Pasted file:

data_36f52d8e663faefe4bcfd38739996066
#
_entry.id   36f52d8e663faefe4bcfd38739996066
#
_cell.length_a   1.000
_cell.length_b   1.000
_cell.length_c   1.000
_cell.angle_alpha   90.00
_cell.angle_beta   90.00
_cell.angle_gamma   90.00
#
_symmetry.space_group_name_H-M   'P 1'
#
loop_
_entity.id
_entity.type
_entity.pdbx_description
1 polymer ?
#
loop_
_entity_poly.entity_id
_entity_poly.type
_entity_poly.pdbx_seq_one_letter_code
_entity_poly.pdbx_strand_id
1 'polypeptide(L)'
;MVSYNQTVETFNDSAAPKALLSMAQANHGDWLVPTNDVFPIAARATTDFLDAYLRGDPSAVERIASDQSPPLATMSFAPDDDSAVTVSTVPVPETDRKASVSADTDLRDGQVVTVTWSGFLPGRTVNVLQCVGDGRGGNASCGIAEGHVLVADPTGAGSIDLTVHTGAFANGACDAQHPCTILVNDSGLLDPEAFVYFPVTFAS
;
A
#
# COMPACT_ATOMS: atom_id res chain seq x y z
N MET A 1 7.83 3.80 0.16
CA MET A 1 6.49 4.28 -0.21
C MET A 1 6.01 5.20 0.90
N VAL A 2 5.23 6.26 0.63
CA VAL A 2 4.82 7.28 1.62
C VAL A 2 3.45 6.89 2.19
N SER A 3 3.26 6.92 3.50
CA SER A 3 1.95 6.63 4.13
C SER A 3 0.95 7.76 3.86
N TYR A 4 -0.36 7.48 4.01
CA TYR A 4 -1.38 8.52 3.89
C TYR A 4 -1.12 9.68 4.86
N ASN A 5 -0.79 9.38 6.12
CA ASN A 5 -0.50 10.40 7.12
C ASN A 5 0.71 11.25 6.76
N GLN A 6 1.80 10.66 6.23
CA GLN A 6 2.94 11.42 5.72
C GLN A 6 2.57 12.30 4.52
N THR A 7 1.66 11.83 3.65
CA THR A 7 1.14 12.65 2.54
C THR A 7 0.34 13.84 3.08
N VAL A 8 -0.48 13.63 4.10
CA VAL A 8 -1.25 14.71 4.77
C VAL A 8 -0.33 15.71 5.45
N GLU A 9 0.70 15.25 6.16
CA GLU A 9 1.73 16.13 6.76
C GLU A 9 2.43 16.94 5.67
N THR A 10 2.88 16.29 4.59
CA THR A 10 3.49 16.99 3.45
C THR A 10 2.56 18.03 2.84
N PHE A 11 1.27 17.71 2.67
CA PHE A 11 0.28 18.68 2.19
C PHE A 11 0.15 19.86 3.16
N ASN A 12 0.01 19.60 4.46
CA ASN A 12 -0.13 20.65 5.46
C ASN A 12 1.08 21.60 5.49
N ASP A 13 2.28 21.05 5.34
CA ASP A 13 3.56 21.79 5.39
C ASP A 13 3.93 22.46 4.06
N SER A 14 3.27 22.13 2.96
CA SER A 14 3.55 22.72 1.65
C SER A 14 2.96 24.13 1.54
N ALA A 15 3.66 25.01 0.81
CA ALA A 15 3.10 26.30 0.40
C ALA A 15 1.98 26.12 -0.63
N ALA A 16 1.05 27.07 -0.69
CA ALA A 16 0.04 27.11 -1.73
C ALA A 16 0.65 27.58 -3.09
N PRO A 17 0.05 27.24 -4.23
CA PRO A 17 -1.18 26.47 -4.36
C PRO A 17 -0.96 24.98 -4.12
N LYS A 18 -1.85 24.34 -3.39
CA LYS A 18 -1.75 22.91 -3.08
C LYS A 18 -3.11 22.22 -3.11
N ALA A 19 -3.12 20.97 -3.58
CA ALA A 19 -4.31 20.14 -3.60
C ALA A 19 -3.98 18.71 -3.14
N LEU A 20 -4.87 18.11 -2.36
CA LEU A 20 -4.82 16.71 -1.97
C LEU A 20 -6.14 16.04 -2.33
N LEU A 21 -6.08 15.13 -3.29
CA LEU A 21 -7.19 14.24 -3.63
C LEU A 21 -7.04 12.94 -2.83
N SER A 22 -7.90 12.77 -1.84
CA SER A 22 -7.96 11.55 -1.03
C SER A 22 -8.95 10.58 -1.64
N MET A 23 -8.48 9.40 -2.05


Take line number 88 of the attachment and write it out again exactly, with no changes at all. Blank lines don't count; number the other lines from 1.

N LEU A 20 -4.87 18.11 -2.36